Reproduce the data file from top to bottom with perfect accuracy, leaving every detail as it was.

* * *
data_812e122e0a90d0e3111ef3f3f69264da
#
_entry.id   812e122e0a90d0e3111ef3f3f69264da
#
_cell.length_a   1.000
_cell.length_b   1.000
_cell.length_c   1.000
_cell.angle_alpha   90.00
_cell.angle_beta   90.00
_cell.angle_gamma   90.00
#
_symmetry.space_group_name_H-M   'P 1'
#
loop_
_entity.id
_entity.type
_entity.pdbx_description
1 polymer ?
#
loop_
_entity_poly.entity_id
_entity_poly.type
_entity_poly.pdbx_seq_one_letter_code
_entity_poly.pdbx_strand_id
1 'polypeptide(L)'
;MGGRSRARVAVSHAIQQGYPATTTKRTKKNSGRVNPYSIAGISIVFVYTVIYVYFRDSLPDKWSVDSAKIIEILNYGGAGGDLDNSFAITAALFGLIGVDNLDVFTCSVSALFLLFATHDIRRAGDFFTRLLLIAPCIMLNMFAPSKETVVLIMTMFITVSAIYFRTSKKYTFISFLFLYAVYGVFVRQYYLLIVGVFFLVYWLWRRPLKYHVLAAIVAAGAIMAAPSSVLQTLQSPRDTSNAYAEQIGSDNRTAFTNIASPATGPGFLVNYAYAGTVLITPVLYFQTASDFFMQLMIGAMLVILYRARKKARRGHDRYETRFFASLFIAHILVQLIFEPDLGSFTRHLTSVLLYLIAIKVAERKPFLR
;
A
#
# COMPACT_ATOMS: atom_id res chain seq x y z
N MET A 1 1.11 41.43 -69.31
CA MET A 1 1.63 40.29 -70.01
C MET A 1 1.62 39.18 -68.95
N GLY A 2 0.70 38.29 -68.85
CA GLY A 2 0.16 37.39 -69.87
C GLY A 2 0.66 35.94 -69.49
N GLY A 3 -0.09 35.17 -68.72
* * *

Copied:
data_812e122e0a90d0e3111ef3f3f69264da
#
_entry.id   812e122e0a90d0e3111ef3f3f69264da
#
_cell.length_a   1.000
_cell.length_b   1.000
_cell.length_c   1.000
_cell.angle_alpha   90.00
_cell.angle_beta   90.00
_cell.angle_gamma   90.00
#
_symmetry.space_group_name_H-M   'P 1'
#
loop_
_entity.id
_entity.type
_entity.pdbx_description
1 polymer ?
#
loop_
_entity_poly.entity_id
_entity_poly.type
_entity_poly.pdbx_seq_one_letter_code
_entity_poly.pdbx_strand_id
1 'polypeptide(L)'
;MGGRSRARVAVSHAIQQGYPATTTKRTKKNSGRVNPYSIAGISIVFVYTVIYVYFRDSLPDKWSVDSAKIIEILNYGGAGGDLDNSFAITAALFGLIGVDNLDVFTCSVSALFLLFATHDIRRAGDFFTRLLLIAPCIMLNMFAPSKETVVLIMTMFITVSAIYFRTSKKYTFISFLFLYAVYGVFVRQYYLLIVGVFFLVYWLWRRPLKYHVLAAIVAAGAIMAAPSSVLQTLQSPRDTSNAYAEQIGSDNRTAFTNIASPATGPGFLVNYAYAGTVLITPVLYFQTASDFFMQLMIGAMLVILYRARKKARRGHDRYETRFFASLFIAHILVQLIFEPDLGSFTRHLTSVLLYLIAIKVAERKPFLR
;
A
#
# COMPACT_ATOMS: atom_id res chain seq x y z
N MET A 1 1.11 41.43 -69.31
CA MET A 1 1.63 40.29 -70.01
C MET A 1 1.62 39.18 -68.95
N GLY A 2 0.70 38.29 -68.85
CA GLY A 2 0.16 37.39 -69.87
C GLY A 2 0.66 35.94 -69.49
N GLY A 3 -0.09 35.17 -68.72